As a big fan of the movie, I was disappointed to not see the original 5.1 mix preserved, but instead we were given only a new 7.1 option. While this mix is good, it's definitely very different. Some sound effects have been put in different places (see the raptor paddock scene) and a weird echo added to dialogue in many spots.
Either way, I love the sound of the DTS LaserDisc, and would like to eventually sync it with the Blu-ray image, which was not perfect but better than any other release. Of course, I don't have the sorts of equipment to do such a thing but I would love to at least try and preserve the LD track, but I'm not sure entirely what sort of sound card I'd need to do it. Preferably, I'd like to keep it in the digital domain so there is no sort of quality loss. It is my understanding that the track is encoded on a LD at 1200kbps, disguised as 44.1khz LPCM.
Of course, if I could master this, I'd love to do it for several other titles with exceptionally good DTS LD tracks (Titanic, Apollo 13, GoldenEye).
Let the discussion begin!
I created a forum account because I am embarking on the same project! The Blu-ray DTS track sounded way too weird, especially after seeing JP in 35mm/DTS as a midnight movie over the summer. I haven't played my LD/DTS version of JP in a while, but in comparison to the Blu-ray, it sounded like certain sounds had their volume increased for placement in a 7.1 field -- I downmix 7.1 to 5.1 because I don't have a room large enough for 7.1, so this resulted in sounds that were too loud to be realistic. It's disappointing that the original DTS mix wasn't included.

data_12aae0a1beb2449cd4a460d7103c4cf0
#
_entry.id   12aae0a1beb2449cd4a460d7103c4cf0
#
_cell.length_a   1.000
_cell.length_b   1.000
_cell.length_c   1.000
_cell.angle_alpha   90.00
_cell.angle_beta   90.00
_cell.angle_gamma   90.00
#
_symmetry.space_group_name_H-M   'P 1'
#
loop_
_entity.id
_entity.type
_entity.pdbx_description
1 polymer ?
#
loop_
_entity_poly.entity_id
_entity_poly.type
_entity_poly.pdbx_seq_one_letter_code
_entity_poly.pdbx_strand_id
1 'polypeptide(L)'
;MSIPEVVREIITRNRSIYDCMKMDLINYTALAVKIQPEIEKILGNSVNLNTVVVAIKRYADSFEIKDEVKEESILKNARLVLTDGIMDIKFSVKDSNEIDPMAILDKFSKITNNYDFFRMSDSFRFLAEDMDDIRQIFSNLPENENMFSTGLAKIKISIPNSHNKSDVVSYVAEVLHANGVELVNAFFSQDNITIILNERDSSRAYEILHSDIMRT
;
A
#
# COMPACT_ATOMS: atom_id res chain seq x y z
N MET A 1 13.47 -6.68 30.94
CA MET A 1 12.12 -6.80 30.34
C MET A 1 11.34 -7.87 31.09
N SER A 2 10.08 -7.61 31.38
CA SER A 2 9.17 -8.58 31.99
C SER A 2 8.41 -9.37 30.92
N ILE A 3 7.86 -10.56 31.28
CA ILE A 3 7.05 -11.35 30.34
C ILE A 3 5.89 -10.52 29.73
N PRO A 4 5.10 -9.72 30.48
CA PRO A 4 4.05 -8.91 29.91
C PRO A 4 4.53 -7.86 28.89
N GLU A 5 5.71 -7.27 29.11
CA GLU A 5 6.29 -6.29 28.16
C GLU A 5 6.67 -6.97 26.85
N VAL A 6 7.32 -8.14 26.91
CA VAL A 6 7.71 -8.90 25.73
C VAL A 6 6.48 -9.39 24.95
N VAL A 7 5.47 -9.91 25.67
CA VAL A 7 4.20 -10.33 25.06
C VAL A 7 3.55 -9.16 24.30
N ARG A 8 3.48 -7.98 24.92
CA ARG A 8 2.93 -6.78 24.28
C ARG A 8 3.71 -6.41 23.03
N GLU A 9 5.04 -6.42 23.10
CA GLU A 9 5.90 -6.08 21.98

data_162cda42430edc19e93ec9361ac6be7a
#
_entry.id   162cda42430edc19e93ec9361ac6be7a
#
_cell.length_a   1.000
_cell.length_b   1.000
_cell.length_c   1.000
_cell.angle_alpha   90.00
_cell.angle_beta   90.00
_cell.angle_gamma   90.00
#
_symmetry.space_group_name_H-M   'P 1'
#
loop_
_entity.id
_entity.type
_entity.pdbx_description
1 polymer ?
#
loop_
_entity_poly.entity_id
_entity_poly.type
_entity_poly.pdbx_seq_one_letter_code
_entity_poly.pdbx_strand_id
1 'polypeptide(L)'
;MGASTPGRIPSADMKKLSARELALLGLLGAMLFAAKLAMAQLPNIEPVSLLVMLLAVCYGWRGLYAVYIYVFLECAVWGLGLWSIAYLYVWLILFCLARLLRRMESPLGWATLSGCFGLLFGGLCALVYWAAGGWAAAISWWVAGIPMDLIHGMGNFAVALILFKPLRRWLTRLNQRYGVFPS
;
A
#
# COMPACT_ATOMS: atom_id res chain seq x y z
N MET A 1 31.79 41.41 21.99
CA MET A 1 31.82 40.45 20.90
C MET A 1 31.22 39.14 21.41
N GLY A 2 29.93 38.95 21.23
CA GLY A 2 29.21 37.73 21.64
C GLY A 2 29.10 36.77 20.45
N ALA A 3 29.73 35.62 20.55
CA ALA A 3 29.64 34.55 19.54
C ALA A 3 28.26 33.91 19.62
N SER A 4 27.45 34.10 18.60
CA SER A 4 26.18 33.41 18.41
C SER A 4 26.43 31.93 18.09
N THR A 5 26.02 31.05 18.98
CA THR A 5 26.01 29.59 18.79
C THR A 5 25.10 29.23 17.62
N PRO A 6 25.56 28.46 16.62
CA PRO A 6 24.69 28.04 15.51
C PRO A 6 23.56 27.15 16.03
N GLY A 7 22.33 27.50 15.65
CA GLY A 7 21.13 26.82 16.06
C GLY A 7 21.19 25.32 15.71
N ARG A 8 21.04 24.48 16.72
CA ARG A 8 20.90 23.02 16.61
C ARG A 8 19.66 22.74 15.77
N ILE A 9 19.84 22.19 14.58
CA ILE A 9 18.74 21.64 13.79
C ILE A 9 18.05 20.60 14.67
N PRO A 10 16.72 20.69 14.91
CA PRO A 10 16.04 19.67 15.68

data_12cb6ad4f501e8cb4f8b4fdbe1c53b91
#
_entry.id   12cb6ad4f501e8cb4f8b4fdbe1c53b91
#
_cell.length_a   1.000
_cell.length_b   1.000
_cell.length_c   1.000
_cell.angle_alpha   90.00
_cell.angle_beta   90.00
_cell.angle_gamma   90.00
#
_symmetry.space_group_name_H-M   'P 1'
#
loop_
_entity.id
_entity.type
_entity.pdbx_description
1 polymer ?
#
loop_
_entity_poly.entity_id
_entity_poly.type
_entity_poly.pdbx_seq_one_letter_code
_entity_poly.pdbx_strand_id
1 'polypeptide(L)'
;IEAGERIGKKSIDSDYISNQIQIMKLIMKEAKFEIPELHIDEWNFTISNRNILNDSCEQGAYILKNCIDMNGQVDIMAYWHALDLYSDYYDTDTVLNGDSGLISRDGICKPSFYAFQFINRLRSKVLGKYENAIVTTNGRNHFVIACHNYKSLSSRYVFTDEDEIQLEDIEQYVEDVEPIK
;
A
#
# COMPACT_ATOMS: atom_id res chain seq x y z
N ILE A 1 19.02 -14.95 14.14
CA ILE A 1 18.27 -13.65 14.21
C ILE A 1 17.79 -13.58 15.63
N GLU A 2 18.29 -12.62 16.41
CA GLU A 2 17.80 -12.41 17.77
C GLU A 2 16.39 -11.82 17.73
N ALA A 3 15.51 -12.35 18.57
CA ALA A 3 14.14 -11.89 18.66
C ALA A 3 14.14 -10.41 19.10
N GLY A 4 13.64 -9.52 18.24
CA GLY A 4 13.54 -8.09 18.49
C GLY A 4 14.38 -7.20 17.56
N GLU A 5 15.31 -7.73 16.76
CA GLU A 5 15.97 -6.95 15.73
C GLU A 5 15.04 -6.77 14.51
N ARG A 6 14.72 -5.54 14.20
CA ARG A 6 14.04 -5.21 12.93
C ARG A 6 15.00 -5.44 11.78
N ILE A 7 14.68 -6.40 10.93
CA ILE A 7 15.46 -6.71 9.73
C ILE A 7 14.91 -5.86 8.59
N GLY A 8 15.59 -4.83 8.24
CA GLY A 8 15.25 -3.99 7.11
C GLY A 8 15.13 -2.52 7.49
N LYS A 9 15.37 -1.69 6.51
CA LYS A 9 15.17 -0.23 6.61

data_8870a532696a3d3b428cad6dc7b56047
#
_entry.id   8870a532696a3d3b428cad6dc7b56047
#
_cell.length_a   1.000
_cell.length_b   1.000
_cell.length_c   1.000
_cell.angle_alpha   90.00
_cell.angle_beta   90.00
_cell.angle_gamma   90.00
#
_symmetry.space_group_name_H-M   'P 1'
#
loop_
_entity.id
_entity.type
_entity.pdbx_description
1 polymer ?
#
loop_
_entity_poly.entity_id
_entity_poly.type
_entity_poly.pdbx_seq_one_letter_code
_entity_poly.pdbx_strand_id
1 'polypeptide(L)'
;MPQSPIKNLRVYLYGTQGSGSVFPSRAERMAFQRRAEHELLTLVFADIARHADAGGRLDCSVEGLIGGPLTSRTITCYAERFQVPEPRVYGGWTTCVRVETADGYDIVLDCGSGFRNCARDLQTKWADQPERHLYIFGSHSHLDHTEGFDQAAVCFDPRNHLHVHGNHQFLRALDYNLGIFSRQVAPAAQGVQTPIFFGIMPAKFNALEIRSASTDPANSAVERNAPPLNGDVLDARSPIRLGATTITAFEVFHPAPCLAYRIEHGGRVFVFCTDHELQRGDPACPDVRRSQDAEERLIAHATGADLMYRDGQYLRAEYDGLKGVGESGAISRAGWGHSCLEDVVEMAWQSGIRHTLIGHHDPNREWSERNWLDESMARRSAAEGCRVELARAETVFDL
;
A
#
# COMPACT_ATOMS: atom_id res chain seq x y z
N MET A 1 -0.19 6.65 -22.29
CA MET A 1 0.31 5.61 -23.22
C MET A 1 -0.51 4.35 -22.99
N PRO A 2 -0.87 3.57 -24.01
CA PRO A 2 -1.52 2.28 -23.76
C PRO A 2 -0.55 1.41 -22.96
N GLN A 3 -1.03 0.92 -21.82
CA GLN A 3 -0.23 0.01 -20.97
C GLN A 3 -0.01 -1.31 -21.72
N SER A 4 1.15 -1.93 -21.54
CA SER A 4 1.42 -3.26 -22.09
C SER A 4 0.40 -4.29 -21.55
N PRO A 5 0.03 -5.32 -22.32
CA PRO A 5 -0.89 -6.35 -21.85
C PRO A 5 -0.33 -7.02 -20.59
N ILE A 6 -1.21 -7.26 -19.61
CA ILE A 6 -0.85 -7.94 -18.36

I've also read that DTS is disguised as PCM, but I'm currently revisiting the standards. I'm not sure if this will be as easy as capturing the PCM stream through SPDIF and then transcoding to DTS, but after reading "The Inconvenient Truth about SPDIF Input!" on avsforum, I'm almost certain that it can't be that easy.
I had also thought about recording each channel, but was also concerned about bit-perfection.
On the film-tech forum, there are threads about projectionists that kept the DTS discs that are supposed to go back with the film, I wonder if theater DTS is decoded the same way as DTS for the consumer market. If it is, then this project can be as easy as finding a Jurassic Park DTS CD-ROM.
Can't wait for updates to this thread! I'll be sure to post my findings when I begin my recording tests.